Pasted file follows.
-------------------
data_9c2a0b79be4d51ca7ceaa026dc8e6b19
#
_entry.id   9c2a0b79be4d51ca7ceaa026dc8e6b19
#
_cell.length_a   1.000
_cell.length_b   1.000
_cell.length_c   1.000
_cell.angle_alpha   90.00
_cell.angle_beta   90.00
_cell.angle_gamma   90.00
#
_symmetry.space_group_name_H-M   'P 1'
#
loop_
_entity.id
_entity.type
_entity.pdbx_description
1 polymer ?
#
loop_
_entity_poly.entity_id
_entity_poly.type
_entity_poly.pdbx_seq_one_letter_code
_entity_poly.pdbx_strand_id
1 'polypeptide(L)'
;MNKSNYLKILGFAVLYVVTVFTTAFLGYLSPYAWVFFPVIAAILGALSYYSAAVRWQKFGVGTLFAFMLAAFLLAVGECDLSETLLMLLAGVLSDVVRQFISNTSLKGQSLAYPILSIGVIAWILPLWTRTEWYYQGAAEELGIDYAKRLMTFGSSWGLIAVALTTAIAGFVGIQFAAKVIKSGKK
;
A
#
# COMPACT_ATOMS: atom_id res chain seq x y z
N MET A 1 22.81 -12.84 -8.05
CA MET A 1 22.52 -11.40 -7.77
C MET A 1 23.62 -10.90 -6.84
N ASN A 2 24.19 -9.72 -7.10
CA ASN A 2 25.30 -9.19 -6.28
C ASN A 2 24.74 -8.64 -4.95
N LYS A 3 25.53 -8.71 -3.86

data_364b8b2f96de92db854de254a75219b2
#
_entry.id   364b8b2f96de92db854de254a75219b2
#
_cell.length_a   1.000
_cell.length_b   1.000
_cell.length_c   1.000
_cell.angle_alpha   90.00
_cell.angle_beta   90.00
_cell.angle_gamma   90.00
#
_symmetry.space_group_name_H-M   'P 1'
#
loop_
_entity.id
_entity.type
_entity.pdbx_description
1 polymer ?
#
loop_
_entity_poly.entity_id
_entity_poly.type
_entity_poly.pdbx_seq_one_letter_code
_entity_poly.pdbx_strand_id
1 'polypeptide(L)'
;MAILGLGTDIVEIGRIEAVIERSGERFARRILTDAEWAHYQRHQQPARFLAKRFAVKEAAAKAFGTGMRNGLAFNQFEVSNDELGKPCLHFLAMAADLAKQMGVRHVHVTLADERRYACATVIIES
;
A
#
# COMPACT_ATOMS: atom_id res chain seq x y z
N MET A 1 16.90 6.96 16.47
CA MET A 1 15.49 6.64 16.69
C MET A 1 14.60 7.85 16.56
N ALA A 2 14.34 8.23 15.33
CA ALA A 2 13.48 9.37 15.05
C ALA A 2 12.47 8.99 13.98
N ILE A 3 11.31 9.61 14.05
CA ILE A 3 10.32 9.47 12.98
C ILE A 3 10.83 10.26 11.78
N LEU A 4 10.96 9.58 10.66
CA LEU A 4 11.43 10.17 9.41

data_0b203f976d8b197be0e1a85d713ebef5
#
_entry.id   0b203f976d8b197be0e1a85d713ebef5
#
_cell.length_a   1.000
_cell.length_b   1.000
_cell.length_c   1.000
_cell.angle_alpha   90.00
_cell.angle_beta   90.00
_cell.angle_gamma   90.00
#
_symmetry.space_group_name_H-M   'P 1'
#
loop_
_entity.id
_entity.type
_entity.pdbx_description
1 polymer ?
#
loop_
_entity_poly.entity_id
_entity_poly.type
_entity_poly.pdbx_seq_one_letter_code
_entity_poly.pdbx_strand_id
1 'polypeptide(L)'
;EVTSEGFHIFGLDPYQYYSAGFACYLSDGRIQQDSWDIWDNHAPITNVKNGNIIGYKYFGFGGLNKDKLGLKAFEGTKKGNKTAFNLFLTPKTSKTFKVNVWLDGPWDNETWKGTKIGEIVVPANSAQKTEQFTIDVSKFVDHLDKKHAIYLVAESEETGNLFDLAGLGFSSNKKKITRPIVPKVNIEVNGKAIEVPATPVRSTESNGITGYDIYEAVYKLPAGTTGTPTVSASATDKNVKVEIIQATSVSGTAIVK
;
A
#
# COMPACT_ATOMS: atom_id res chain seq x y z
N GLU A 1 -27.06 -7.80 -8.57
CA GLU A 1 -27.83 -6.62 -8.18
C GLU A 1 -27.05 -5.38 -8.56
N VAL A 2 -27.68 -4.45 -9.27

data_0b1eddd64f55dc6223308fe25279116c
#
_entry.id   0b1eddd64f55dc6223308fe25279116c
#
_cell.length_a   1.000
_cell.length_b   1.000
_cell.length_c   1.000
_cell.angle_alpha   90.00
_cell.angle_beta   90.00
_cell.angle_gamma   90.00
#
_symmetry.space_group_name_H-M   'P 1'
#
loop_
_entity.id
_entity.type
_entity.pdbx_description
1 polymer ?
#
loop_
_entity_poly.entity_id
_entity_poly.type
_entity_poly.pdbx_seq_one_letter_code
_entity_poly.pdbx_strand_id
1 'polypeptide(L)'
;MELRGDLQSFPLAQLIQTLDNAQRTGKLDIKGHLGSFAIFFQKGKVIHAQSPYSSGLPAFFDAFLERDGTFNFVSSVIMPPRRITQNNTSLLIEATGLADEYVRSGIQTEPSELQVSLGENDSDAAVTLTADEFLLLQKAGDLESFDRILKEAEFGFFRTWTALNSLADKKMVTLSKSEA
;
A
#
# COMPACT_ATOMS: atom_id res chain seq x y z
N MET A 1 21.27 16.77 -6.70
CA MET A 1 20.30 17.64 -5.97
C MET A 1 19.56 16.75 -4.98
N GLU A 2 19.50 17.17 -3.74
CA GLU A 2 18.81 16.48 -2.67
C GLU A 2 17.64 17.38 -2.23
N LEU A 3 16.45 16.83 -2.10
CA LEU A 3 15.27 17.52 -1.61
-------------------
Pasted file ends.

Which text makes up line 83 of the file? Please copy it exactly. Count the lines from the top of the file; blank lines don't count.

_cell.length_a   1.000